Processing then proceeds to public track generator 160 where “public tracks,” or “public track files,” are formed. Public tracks are tracks generated from the track data provided by any of the sensors 170, e.g. sensors 12-27 (FIG. 1), through the MHT 152 for track associations, and through the association hypothesis generator 154 for association improvement. Forming the public tracks includes transforming the track data provided in a local coordinate systems by the association hypothesis generator 154 to track data in the vehicle global coordinate system as described above. Data from public tracks can ultimately provide information for sensor operation/resource scheduling provided by the sensor scheduler 158. The public track generator 160 provides target tracks associated with one or more sensors, e.g. sensors 12-27 of FIG. 1, for each target, in the vehicle global coordinate system.
The public track data is provided to a data fuser 162. The data fuser 162 fuses the public tracks by associating track files provided by the multiple sensors, e.g. sensor 12-27 (FIG. 1), for the current update and from the previous update. Data fusing is described above more fully in association with FIGS. 4-4D.
The fused public track files are then provided to a track quality generator 164 The fused public track files are compared to determine the highest quality track files based on factors including, but not limited to, the lowest track data variance, track file age, and history of missed detections or associations.
The track files provided by the track quality generator 164 are received by a discriminator 166. The discriminator 166 evaluates the road scene, i.e., all detection tracks, by interpreting the data output from the track quality generator 164. The discriminator 166 provides processes including, but not limited to, discerning target size to identify large extended targets such as trailers that produce multiple track files, identifying potential hazards such as blind zone detection, and determining if sensor cueing is applicable. Cue data is described above.
The discriminator 166 also receives the associated public tracks sent from the public track generator 160, determines if any changes in the radar scheduling are required, and provides scheduling and cueing information to the sensor scheduler 158. Scheduling information can include a variety of factors, including factors that can cause a sensor to provide a dwell at certain radar beams if a target is detected within those beams and the target is deemed to represent a significant hazard condition. The scheduling information provided by the discriminator 166 can also include information that can cause a sensor to begin to process data from a particular radar beam if cued data from another sensor is associated with that radar beam. Cueing information can cause adaptation of a particular sensor to point radar beams predominantly in a direction from which a target is predicted by another sensor to appear.
The sensor scheduler 158 receives information from the discriminator 166 and notifies the sensors 170 when the sensors should provide track data updates to the MHT 150, notifies the various sensors of beam dwells that should be generated and notifies the sensors of any appropriate cue data.
The data tracks from the track quality generator 164 are received by a vehicle control crash management operator 168. Based on the evaluation of the road scene provided by the discriminator 166 and the best quality tracks provided by the track quality generator 164, the vehicle control crash management operator 168 can execute a variety of output functions associated with safety systems coupled to the vehicle as described above.
While a particular exemplary embodiment has been shown and described above that provides a fusing of data provided by a variety of sensors disposed upon a vehicle, it should be understood that other embodiments that fuse the sensor data are possible with the present invention. Other embodiments include, but are not limited to, filters other than the Kalman filters 156, and other sequences of the blocks 150-170.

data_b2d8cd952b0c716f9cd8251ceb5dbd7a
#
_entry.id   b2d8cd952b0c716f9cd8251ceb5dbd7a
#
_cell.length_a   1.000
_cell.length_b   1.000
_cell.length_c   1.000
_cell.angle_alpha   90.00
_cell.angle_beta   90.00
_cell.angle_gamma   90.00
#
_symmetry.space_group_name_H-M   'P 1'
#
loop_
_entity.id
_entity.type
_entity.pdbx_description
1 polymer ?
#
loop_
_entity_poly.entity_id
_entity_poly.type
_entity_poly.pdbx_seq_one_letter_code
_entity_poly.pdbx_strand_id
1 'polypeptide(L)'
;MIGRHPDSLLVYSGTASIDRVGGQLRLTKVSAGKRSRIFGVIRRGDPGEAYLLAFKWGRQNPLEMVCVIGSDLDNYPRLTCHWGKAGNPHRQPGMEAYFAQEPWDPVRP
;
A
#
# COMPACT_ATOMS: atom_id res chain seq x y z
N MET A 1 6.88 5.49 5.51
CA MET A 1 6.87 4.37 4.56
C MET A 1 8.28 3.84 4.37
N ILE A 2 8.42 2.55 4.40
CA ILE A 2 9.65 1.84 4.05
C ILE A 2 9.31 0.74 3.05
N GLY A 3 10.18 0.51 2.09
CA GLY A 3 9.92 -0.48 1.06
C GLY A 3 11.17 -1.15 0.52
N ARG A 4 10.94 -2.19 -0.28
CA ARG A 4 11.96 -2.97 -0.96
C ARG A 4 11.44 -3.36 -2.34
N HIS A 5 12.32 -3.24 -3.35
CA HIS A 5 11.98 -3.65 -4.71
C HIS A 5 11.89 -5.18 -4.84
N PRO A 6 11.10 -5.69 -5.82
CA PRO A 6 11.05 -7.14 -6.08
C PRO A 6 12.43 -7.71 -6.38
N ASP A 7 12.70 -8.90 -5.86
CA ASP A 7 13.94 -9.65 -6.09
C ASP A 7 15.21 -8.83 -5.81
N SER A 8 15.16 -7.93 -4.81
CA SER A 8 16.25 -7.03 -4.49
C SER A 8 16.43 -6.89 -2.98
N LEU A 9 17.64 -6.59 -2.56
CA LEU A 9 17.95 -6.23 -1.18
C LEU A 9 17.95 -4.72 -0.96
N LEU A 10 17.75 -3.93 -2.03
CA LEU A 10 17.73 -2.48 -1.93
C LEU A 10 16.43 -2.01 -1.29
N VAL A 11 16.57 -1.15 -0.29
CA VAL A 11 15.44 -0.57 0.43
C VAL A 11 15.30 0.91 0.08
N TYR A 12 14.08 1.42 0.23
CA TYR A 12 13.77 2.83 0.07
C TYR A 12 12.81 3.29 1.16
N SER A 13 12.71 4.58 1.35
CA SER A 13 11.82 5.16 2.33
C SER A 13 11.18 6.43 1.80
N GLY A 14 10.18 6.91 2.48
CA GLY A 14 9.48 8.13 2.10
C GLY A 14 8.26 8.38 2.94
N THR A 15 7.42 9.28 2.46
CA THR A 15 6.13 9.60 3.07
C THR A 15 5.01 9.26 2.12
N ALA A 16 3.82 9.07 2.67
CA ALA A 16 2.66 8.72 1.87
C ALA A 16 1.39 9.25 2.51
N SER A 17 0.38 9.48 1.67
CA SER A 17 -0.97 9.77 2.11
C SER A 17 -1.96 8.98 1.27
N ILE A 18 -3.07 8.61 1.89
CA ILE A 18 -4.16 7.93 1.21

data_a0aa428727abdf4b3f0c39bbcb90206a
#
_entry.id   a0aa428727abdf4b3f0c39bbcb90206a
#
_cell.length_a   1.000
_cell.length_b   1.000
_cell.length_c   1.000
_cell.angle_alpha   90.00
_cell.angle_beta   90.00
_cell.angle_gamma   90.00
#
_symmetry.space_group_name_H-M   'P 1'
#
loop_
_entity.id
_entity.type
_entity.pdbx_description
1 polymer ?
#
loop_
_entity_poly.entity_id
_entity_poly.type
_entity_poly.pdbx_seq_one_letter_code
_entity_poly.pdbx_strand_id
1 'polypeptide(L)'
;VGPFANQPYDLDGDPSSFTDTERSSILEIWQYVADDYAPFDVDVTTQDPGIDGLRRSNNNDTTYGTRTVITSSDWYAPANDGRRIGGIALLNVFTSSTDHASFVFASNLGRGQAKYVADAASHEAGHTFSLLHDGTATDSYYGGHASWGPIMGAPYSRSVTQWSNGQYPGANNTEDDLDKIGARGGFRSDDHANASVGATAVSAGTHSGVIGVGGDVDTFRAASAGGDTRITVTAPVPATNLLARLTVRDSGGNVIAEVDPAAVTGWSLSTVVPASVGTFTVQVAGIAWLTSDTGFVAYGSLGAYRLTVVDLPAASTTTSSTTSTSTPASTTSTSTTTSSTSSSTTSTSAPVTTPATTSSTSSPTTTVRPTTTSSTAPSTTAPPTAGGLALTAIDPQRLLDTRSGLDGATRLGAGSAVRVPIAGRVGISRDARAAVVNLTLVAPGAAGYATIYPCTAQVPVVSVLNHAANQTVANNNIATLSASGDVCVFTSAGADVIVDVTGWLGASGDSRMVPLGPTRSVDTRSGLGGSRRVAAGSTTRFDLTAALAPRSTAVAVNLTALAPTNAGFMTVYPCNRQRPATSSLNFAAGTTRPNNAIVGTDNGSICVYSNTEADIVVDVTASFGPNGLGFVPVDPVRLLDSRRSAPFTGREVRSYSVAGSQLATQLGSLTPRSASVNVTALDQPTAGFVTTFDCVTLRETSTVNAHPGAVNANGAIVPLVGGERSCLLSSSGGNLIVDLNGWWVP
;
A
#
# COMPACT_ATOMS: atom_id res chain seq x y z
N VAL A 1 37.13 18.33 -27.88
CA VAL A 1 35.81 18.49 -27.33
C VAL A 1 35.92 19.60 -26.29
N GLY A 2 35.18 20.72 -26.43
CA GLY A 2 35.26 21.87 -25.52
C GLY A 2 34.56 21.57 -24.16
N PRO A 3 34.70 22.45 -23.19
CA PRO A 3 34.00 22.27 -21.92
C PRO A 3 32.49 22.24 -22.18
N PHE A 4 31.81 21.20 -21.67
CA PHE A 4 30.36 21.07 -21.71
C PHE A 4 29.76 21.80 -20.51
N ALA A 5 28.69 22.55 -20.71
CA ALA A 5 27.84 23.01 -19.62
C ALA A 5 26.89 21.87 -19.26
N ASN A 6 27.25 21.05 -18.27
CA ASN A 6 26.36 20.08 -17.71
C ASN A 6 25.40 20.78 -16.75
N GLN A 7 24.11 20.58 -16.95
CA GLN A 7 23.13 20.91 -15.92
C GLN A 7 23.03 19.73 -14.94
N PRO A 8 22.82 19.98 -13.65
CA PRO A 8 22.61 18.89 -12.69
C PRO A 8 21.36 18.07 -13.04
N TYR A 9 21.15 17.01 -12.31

Having described the preferred embodiments of the invention, it will now become apparent to one of ordinary skill in the art that other embodiments incorporating their concepts may be used. It is felt therefore that these embodiments should not be limited to disclosed embodiments but rather should be limited only by the spirit and scope of the appended claims.
All publications and references cited herein are expressly incorporated herein by reference in their entirety.
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|Classification aux États-Unis||342/70, 342/72, 701/301, 340/435, 342/71, 340/903, 340/436, 342/195|
|Classification internationale||G01S13/93, G01S13/34, G01S13/72, G01S13/86, G01S7/03, G01S13/87, H01Q13/10, B60K31/00, H01Q25/00, H01Q21/06, H01Q21/00, G01S7/26, G01S13/02, H03H7/01, G01S7/288, G01S13/28, G01S13/04, B60Q1/52, G01S7/40, G01S13/48, H01Q3/24, H03H21/00, H01Q3/40, G01S13/58, H01Q1/32, B60Q1/26, H01Q1/38, G01S7/35|
|Classification coopérative||G01S2013/9321, G01S2013/9332, G01S2013/9378, G01S7/352, B60K31/0008, G01S13/584, G01S7/4004, H01Q3/40, G01S13/48, G01S13/04, B60W2530/10, G01S7/06, H01Q1/3233, G01S2013/9385, G01S13/726, B60T2201/08, G01S13/282, G01S7/288, G01S2013/9389, H01Q21/065, H01Q1/38, H01Q13/10, B60T2201/088, B60T2201/081, G01S13/723, G01S7/4021, H01Q3/24, G01S7/032, G01S13/87, H01Q1/3283, H01Q1/3258, G01S13/931, G01S2013/9375, G01S2013/0245, H01Q25/00, H01Q21/0043, G01S13/343, G01S2013/9353, G01S2013/9314, G01S2013/9317|
|Classification européenne||G01S7/06, G01S13/72B, G01S13/48, G01S13/34D, H01Q25/00, G01S13/04, B60K31/00D, G01S7/35B, G01S7/40A3, H01Q1/38, H01Q3/40, H01Q13/10, H03H7/01T, G01S13/87, H01Q21/06B3, G01S13/93C, H01Q1/32A6, G01S7/40A, H03H21/00B, H01Q1/32L8, H01Q3/24, G01S13/28B, G01S7/03B, H01Q21/00D5B, H01Q1/32L2|
|22 mars 2002||AS||Assignment|
Owner name: RAYTHEON COMPANY, MASSACHUSETTS
Free format text: ASSIGNMENT OF ASSIGNORS INTEREST;ASSIGNORS:DELCHECCOLO, MICHAEL JOSEPH;RUSSELL, MARK E.;WOODINGTON,WALTER GORDON;AND OTHERS;REEL/FRAME:012505/0711;SIGNING DATES FROM 20020214 TO 20020225
|29 juin 2004||CC||Certificate of correction|
|18 mai 2007||FPAY||Fee payment|
Year of fee payment: 4
|30 oct. 2009||AS||Assignment|
Owner name: VALEO RADAR SYSTEMS, INC., NEW HAMPSHIRE
Free format text: CHANGE OF NAME;ASSIGNOR:RAYTHEON COMPANY;REEL/FRAME:023449/0525
Effective date: 20081215
|19 mai 2011||FPAY||Fee payment|
Year of fee payment: 8
|21 mai 2015||FPAY||Fee payment|
Year of fee payment: 12